Enter your username and password

Forgotten your username or password?

Your Shopping Cart

There are no items in your shopping cart.

Hellgart Mahler : Associate Artist

I was born in Vienna. My father, Hillel Mahler, came from a small village on the Polish-Czechoslovakian border. His family soon moved to Vienna, then the cultural Mecca of Europe. In his grandfather's family one older brother became the father of Gustav Mahler.

Gustav Mahler is my greatuncle, our musical antecedents, however, go right back to 16th and 17th century Italy, where the Maler family (the H was added later) were brilliant lute makers and players; sought after and vied for by dukes and princes.


When did I start composing?

In a sense I have always been composing. Everything I see, read, hear and think is translated into music and this has always been so.

When I was three years old in Vienna I started classical ballet, gymnastics and ice-skating. A good foundation! Not long afterwards came reading. But I did not read fairy-tales and children's books, I preferred the books on my parents' shelves. They had no pictures, but lots and lots of words. I just enjoyed the SOUND of the words as they rolled through my mind.

Hearing my mother play the piano in the evening made me want to play those sounds too. Soon I was improvising on the piano and every other instrument that came my way. I even made my debut as a tiny ballerina on the stage of the Vienna Opera. A small thread between me and my famous relative.

This idyllic state of affairs was brutally interrupted by the Nazi regime. In spite of some terrifying incidents and some death-defying exploits by my father, we managed to stay together as a family and flee to England, where my serious music education really began. By this time my improvisations were already "real" music, but because of the war we were moved around quite a lot - refugees don't have much say in these matters - so my formal music teaching was rather erratically spaced.

At the Friends' School, Saffron Walden, England, however, I had a brilliant music teacher in Richard Leonard Sturge, who taught me far more than he taught me! Later I worked at the Bucks School of Music with George Frederick Bailey on the piano and the well-known English composer, Philip Canon. And all the time I just played and played and thought and dreamt MUSIC. I was bewitched by the NOTES! The rest is a foregone conclusion!


With my English husband and baby daughter I came to Tasmania, where I continue my composing and teaching music. Tasmania had such a liberating effect on me that it is here that I really became myself!

In Tasmania I also met the composer Ian Cugley, a highly intelligent man and unusually generous with his time and insights. We had regular discussion sessions and in subtle ways he taught me an enormous lot. Not how to compose, but by constant feedback and probing questions he helped me analyse and gain a more intelligent control of the direction in which my work was going.

Influences on my style are harder to gauge. In one way everything has some influence. On the other hand no one event or composer has had a decisive influence on me.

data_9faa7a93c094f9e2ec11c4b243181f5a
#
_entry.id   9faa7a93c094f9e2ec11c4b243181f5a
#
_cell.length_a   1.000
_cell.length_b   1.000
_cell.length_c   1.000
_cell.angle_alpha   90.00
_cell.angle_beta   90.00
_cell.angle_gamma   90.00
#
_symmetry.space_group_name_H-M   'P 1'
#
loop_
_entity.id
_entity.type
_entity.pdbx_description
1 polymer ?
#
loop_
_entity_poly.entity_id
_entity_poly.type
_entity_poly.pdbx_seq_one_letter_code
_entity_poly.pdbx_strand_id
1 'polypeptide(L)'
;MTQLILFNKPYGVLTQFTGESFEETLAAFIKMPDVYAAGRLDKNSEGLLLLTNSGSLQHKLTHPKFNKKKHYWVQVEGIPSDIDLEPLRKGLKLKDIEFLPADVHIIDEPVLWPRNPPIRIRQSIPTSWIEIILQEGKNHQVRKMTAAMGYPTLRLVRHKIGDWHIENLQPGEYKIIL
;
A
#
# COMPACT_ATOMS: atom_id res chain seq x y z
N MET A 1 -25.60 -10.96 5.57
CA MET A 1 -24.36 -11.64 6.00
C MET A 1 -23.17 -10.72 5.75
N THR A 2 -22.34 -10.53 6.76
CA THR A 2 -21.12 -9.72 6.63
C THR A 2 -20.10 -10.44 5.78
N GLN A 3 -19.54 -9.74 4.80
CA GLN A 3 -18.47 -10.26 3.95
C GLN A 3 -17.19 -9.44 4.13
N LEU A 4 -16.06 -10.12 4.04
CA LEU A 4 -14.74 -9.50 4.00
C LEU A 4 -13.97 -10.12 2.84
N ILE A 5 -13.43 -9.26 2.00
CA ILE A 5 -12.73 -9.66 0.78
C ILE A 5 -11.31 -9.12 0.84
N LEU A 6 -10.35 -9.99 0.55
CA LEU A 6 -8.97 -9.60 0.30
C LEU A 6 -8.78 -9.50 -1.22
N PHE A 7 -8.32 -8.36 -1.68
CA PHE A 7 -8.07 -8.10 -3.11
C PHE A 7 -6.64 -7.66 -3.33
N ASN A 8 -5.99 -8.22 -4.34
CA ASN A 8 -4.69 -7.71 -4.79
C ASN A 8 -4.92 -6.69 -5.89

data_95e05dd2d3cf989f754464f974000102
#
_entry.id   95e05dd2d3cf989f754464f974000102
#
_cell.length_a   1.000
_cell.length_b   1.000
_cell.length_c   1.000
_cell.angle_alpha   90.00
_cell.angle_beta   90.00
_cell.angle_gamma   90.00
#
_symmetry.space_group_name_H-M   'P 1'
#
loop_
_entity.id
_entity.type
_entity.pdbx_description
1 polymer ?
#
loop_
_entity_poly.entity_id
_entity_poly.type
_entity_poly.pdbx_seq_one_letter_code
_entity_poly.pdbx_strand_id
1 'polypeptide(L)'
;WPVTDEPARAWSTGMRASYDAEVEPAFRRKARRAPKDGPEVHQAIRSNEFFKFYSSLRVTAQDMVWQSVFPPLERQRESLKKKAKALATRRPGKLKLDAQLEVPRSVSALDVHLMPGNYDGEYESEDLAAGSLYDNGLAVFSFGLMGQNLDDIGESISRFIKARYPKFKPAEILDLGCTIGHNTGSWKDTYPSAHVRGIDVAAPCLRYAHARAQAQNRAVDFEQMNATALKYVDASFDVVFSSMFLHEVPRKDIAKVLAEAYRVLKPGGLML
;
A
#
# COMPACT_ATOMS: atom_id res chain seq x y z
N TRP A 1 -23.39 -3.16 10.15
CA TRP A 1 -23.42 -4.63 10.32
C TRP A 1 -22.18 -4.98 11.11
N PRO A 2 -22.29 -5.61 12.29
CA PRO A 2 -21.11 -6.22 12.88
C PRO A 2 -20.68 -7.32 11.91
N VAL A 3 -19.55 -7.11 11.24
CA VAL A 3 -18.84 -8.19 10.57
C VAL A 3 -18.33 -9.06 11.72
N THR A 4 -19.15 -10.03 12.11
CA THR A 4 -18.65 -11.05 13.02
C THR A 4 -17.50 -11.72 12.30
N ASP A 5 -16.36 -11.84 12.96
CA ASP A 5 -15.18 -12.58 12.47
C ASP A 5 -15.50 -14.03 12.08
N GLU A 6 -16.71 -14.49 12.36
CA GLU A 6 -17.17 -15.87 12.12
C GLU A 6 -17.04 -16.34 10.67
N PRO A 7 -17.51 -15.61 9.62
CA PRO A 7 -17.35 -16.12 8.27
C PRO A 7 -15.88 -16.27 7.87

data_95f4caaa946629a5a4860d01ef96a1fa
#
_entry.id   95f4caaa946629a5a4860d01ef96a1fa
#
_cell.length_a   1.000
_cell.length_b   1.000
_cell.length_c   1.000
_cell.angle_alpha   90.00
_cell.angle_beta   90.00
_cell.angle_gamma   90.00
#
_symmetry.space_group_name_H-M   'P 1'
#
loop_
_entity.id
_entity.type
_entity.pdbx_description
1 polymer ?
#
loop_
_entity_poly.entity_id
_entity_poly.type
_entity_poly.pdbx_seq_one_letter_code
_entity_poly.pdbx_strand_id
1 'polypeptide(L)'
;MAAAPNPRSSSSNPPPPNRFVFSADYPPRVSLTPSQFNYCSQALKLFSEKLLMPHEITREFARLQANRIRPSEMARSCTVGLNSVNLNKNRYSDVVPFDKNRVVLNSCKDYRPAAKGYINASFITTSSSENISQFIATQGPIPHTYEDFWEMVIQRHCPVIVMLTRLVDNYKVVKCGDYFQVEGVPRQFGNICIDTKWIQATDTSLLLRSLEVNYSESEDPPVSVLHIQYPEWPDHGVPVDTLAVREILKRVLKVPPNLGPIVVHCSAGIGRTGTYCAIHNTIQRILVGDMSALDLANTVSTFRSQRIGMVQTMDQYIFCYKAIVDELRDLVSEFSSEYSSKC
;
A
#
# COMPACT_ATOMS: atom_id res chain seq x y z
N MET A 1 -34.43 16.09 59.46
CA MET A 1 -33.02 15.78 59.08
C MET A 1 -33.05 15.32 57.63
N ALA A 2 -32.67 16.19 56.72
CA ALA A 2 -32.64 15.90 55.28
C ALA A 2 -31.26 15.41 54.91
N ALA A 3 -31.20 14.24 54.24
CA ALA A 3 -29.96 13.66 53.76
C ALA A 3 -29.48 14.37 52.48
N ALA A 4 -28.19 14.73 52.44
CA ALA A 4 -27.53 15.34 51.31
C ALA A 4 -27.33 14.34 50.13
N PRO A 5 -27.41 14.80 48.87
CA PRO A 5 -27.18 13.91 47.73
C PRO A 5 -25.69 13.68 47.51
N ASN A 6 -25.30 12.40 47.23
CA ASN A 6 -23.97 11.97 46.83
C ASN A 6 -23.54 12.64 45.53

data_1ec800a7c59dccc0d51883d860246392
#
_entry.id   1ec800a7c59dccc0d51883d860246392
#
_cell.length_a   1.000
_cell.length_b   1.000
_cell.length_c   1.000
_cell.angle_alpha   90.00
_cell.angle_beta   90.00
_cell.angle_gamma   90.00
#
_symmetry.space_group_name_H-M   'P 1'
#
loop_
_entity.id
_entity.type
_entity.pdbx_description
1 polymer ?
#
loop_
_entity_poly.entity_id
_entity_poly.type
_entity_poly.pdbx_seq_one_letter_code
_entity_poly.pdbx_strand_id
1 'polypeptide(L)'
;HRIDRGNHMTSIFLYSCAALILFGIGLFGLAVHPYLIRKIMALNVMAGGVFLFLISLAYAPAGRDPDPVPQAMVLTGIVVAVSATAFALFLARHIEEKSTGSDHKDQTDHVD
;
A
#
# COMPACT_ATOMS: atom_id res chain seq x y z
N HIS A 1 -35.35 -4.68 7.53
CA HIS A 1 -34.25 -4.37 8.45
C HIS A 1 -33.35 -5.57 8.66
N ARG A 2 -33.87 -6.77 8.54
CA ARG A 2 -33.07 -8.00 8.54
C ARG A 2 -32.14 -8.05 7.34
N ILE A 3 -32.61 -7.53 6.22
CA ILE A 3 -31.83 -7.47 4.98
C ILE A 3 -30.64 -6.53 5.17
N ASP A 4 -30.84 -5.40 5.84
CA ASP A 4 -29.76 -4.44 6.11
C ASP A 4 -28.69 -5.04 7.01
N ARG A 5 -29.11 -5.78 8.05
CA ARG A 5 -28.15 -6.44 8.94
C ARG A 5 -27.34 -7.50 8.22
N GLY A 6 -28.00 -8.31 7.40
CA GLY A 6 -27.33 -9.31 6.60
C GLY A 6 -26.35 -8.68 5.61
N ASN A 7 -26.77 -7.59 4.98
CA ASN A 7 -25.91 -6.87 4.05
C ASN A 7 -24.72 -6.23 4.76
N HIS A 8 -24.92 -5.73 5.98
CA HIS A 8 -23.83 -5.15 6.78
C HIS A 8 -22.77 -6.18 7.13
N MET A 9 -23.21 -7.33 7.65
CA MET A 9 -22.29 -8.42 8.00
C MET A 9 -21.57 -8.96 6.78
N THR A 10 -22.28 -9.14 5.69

Of the composers who have influenced me, Elisabeth Lutyens is high on my list, with voluptuous sound, yet a contemporary understanding. Peter Maxwell Davies with his deeply personal, coherent expressiveness and originality. Richard Meale was the first Australian composer to attract my attention with his sensitive style. I like Larry Sitsky's emotional brilliance too. Of course I love the music of Gustav Mahler. It overflows with passion and compassion, insight and foresight.


Has my style changed?

Yes, many times. I think it is inevitable. I went through classical, serial, cerebral - Mozart, Webern, Boulez - quite quickly. For a short while my music was rather prickly and complex. I tried electronics, mathematics ... They all led me back to MUSIC. My music has always been intuitive and spontaneous, but my present style is much simpler and more relaxed than it used to be. I allow myself more consonance, my phrases are less fragmented and I can enjoy writing a light-hearted modal scherzo.

The mainstay of my technique is what physicists call "thought experiments". Naturally much eliminating, restructuring, synthesising continues as I write things down, but all the basic pathways have already been mapped out in my mind.

One concept which is prevalent in my music is the use of time-signatures to show interacting relationships - like the key structure in classical music - rather than indicating strict metrical divisions. Double-bars usually act as phrasing indications, or line endings, as in a poem (e.g. Cloud Mutations in the solo flute piece How Beautiful are Thy Dwelling Places, and in the Sonnets). The most persistent characteristic of my music is my use of the greatest possible variety of changes in articulation, intensity and timbral quality.

The greater flexibility and the inclusion of improvisatory episodes in my recent music has attracted performances of expressive vitality by musicians such as the world-renowned pianist, Geoffrey Tozer; the eloquent dexterity of Jan Sedivka and the brilliant young Tasmanian, Gabriella Smart.

Biography provided by the composer